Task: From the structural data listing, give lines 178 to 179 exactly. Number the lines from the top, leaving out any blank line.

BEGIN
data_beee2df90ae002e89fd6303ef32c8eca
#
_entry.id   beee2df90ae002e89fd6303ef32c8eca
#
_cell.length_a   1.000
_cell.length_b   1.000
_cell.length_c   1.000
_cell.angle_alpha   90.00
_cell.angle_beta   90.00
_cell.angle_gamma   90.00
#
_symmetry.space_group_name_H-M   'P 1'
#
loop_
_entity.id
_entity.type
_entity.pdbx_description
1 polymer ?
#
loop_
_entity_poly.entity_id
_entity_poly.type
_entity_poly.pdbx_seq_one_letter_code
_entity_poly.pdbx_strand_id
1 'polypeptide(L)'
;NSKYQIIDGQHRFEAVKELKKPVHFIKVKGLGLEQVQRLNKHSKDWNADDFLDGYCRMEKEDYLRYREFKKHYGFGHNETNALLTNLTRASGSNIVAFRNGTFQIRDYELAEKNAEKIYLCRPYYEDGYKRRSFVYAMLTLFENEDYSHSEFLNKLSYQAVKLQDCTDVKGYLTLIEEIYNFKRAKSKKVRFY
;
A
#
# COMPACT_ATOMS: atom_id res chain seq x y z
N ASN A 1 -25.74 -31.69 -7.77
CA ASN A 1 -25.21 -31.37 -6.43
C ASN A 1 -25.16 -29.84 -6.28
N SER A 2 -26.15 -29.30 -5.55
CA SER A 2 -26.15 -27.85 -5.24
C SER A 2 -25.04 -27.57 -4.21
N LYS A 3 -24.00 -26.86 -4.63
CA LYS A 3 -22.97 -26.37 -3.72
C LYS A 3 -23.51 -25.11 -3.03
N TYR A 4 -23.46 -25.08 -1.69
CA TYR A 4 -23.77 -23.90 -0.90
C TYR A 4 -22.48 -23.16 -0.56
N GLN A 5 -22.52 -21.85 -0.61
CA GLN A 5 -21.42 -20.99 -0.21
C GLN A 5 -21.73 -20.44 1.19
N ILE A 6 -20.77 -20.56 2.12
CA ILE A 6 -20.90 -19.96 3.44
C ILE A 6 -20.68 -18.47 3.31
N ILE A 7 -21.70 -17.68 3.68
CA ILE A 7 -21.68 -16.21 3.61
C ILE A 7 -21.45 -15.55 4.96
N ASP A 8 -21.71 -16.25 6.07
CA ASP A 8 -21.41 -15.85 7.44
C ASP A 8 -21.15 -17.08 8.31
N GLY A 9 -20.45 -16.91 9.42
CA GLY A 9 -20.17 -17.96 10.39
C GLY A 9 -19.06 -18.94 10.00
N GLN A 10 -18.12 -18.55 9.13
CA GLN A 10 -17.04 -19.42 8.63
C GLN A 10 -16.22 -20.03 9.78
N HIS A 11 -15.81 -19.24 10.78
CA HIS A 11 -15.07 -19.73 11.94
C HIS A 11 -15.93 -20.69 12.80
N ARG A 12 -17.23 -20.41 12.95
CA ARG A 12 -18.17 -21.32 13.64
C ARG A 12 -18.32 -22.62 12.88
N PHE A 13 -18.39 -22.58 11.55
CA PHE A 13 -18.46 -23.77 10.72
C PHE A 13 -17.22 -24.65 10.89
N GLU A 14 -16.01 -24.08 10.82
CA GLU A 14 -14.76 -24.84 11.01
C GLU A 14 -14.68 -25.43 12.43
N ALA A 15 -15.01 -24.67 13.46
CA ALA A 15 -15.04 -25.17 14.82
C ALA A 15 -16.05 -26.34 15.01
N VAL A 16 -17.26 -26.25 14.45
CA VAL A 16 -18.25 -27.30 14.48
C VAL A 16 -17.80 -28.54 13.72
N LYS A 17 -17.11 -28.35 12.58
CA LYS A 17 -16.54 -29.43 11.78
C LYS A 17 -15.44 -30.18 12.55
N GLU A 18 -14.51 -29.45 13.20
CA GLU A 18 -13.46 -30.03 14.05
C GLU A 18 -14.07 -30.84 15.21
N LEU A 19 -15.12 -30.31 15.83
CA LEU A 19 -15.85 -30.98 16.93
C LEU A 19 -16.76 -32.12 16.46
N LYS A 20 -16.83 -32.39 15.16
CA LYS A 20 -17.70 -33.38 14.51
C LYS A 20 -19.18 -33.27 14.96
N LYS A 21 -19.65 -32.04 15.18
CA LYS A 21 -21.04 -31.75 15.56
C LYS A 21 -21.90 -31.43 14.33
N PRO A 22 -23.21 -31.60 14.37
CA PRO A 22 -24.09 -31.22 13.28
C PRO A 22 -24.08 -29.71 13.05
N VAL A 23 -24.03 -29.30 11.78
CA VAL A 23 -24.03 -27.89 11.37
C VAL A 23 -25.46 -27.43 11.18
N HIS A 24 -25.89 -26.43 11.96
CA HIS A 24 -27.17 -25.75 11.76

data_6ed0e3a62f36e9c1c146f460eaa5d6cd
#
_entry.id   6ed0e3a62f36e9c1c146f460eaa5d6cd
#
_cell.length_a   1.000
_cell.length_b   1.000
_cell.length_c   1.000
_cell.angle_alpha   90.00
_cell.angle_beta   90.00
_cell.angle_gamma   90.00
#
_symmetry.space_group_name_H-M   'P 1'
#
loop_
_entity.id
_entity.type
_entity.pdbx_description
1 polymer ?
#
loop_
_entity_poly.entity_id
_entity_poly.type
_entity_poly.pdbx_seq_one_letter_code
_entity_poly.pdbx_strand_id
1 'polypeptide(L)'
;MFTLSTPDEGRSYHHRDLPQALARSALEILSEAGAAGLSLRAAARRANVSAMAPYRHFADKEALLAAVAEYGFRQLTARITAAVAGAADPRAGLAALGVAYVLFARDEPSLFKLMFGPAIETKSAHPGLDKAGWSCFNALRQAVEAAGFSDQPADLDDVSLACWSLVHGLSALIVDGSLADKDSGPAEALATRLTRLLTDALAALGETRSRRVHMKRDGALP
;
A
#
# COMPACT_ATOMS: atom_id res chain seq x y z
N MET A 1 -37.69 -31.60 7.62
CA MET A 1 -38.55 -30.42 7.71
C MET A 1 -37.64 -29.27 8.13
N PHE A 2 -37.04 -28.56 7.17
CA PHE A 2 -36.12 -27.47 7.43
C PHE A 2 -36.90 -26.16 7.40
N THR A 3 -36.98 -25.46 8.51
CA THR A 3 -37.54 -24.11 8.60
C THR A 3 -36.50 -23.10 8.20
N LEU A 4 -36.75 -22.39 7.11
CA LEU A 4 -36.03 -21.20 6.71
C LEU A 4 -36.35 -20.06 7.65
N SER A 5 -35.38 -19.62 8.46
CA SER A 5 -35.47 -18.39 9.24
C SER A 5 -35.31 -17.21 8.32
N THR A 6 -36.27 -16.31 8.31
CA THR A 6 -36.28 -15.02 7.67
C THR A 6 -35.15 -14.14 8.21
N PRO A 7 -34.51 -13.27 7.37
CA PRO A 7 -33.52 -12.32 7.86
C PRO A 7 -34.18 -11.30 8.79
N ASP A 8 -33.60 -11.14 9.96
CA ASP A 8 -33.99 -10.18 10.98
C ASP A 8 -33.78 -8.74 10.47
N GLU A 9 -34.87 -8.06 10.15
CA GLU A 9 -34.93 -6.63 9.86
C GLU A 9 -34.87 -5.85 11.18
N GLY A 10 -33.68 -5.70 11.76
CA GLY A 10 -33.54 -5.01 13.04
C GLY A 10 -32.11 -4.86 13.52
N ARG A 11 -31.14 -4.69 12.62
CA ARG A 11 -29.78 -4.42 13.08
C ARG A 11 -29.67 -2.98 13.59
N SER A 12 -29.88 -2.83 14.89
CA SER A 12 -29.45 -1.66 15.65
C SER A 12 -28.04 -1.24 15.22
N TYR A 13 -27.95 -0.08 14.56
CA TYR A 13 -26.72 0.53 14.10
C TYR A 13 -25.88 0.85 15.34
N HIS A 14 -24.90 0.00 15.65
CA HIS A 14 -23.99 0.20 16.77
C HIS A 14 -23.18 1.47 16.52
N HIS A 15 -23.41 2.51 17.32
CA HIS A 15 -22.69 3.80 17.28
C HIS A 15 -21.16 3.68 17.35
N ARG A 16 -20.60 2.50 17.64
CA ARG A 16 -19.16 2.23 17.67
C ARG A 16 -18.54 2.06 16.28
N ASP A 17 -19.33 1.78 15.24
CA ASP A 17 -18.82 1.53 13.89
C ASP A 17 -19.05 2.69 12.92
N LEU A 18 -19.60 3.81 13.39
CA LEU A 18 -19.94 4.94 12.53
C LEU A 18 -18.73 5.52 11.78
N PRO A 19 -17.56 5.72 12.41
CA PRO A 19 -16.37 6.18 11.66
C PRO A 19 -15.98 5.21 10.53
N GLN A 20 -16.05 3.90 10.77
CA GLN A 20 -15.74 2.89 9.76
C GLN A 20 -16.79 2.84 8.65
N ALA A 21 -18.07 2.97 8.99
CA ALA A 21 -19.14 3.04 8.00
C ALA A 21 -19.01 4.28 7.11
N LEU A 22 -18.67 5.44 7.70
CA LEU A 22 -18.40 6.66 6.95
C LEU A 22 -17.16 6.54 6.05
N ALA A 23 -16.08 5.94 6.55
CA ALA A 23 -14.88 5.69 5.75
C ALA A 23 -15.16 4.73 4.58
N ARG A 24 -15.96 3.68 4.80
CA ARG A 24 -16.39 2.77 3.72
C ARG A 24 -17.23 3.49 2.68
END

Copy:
CA ARG A 16 -19.16 2.23 17.67
C ARG A 16 -18.54 2.06 16.28